Steve Almond Recommends "Stoner"

Stoner
Original Air Date: 
September 14, 2014
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Author Steve Almond recommends "Stoner" by John Williams.

My name is Steve Almond and the book I want you to read as soon as possible — actually, you could actually be reading it while I'm talking to you, it's that good. And I'm that boring. That's a novel called "Stoner."

It was given to me many years ago by a friend of mine, and I can tell you that I thought it was about something very different from what it actually turns out to be about —the book is not actually about any kind of drug fueled exploits, and may be the quietest and most restrained book I've ever read.

It's about a man named William Stoner. The first couple of paragraphs essentially announced to the reader that he was an academic, that he studied medieval literature and he taught for many years at the same school. He did not go off to World War I and become a war hero. He was not involved in any major intrigue. He is mostly a forgotten figure, forgotten to his colleagues and his students. They don't think about him at all.

It's the strangest opening to a novel I've ever experienced. And it's also completely hypnotic. The book is about one man's life. And it really represents those of us who are really which is most of us who are going to be forgotten by history — which is most of us — and the message it sends is that if you pay really careful attention to any life, it is absolutely gripping. And that's the kind of book that "Stoner" is.

William Stoner suffers through a terrible marriage. He has a beautiful, amazing, rescuing love affair. He engages in an absolutely crazy, silly, passive-aggressive academic feud that really ruins his life for a number of years. And he grapples with trying to be a good parent. "Stoner" is simply a story that grabs him at the crucial moments in his life, when he's having to make huge decisions they going to change the course of his life and that deeply moved him inside, and really slows down during those moments.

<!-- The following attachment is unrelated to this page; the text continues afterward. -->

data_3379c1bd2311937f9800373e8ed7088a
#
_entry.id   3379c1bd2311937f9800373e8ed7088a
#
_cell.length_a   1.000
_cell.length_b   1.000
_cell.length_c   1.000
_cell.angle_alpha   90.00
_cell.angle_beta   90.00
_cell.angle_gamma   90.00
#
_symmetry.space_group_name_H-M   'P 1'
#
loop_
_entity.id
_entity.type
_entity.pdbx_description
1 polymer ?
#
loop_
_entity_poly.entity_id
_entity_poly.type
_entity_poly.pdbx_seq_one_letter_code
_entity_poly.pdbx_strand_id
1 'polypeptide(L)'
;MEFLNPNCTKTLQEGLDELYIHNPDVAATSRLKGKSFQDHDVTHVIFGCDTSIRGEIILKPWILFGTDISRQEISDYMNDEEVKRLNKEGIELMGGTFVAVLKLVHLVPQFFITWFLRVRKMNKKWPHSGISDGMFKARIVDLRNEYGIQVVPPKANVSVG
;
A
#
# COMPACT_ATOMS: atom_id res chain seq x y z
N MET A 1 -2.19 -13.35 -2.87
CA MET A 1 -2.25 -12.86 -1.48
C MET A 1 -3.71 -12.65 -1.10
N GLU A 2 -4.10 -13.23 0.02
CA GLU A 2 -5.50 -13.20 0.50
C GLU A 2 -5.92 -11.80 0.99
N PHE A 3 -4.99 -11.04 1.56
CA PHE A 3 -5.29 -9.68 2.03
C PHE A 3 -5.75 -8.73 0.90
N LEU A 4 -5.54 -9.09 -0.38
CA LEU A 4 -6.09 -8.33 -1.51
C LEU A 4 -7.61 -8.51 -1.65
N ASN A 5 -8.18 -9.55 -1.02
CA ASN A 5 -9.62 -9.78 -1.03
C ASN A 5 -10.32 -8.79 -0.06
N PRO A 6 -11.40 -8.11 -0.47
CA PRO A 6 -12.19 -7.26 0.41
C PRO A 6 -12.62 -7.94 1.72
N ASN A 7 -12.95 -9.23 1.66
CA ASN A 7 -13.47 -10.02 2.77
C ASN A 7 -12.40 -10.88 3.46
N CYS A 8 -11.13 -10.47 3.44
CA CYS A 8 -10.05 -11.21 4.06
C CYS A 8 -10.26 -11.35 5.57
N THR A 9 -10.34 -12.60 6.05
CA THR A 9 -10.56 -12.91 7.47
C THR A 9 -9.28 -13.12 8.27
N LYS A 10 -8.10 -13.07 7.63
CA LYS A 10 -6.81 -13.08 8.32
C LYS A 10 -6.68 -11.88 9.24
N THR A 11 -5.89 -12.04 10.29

We see all the internal turmoil that it is to be a human being. Even a human being who's completely forgotten by history and not even that well regarded by his colleagues.

And it's a really profound message because I think in this era especially, we tend to think that what makes something exciting is how famous you are, how much attention you're able to win from the world. That's what social media is all about. That's what so much of the media is about. How much attention can we suck from the world?

"Stoner" is suggesting just the opposite, that what makes our lives blessed and holy and worth living is the attention that we pay to our own lives and to those moments in our lives that are most exciting, exalted, terrifying, and beautiful.

It's an amazing novel.

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